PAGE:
Just playing with `z² / z² + 2z + 2`

$g(z)=frac{z^2}{z^2+2z+2}$

on WolframAlpha. That’s Wikipedia’s example of a function with two poles (= two singularities = two infinities). Notice how “boring” line-only pictures are compared to the the 3-D ℂ→>ℝ picture of the mapping (the one with the poles=holes). That’s why mathematicians say ℂ uncovers more of “what’s really going on”.

As opposed to normal differentiability, ℂ-differentiability of a function implies:

• infinite descent into derivatives is possible (no chain of `C¹ ⊂ C² ⊂ C³ ... Cω` like usual)

• nice Green’s-theorem type shortcuts make many, many ways of doing something equivalent. (So you can take a complicated real-world situation and validly do easy computations to understand it, because a squibbledy path computes the same as a straight path.)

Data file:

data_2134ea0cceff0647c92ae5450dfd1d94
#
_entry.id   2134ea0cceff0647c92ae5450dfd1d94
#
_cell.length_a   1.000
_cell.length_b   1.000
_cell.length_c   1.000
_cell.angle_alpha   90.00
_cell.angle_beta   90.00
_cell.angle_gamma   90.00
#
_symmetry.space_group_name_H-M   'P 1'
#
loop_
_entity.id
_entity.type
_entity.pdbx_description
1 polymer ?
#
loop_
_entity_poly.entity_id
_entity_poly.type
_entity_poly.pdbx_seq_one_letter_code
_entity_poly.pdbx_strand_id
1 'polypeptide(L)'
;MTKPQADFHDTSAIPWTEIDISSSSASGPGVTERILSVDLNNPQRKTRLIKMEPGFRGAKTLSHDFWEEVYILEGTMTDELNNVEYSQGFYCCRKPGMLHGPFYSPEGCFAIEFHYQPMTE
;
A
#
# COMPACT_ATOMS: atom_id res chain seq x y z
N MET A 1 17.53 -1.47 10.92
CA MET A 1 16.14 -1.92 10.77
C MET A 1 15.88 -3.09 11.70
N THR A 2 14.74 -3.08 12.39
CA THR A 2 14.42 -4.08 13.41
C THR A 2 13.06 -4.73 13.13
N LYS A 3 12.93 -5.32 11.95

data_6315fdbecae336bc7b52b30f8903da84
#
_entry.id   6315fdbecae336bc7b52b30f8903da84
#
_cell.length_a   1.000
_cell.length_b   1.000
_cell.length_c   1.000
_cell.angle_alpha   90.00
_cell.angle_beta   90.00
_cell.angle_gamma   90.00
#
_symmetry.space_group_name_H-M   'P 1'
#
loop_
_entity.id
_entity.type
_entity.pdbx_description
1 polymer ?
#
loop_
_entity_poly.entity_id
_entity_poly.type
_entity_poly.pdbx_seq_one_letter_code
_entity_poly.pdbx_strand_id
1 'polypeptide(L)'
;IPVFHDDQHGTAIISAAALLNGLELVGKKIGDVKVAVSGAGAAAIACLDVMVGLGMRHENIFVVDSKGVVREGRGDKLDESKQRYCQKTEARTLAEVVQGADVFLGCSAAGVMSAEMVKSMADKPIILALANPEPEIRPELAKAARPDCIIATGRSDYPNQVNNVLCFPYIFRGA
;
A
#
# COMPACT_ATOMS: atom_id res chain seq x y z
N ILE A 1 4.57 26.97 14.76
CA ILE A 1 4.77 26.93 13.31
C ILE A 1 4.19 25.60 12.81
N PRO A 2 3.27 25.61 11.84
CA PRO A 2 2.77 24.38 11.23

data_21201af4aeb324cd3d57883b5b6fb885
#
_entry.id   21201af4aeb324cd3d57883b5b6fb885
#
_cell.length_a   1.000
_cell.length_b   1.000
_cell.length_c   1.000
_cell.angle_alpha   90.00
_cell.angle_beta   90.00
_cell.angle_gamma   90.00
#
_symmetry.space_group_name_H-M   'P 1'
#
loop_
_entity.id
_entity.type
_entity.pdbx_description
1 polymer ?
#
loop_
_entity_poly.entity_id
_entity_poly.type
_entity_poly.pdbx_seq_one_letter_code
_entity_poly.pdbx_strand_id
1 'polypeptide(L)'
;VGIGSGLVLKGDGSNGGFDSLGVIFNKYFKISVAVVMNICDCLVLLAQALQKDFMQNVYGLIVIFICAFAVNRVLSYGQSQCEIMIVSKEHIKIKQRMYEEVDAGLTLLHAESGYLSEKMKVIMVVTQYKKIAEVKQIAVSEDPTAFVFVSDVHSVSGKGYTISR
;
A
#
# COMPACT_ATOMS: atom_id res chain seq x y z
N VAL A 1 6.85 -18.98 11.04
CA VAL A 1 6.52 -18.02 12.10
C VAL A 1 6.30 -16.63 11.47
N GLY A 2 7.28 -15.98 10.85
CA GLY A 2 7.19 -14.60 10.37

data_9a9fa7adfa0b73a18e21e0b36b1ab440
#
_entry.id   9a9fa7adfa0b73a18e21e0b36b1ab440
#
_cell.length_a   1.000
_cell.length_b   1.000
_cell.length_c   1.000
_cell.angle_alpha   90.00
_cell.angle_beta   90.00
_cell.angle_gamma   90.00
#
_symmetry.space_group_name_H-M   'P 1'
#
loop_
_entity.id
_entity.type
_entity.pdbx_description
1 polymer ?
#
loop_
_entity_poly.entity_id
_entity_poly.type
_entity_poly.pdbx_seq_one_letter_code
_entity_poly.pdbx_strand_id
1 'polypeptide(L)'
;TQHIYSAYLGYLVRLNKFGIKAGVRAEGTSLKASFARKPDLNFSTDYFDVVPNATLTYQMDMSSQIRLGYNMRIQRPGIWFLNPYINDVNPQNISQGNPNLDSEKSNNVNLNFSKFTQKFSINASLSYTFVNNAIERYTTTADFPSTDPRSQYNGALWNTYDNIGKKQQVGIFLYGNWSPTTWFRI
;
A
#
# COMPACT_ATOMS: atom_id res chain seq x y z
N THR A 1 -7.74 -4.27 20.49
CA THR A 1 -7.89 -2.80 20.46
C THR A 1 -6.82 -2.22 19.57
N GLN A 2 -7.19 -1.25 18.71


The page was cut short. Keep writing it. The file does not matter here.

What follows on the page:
`  `

Pretty interesting to just change things around and see how the parts work.

• The roots of the denominator are `1+i` and `1−i` (of course the conjugate of a root is always a root since `i` and `−i` are indistinguishable)
• you can see how the denominator twists
• a fraction in ℂ space maps lines to circles, because lines and circles are turned inside out (they are just flips of each other: see also projective geometry)
• if you change the `z^2/` to a `z/` or a `1/` you can see that.
• then the Wikipedia picture shows the poles (infinities)

Complex ℂ→ℂ maps can be split into four parts: the input “real”⊎”imaginary”, and the output “real“⊎”imaginary”. Of course splitting them up like that hides the holistic truth of what’s going on, which comes from the perspective of a “twisted” plane where the elements `z` are `mod z • exp(i • arg z)`.

ℂ→ℂ mappings mess with my head…and I like it.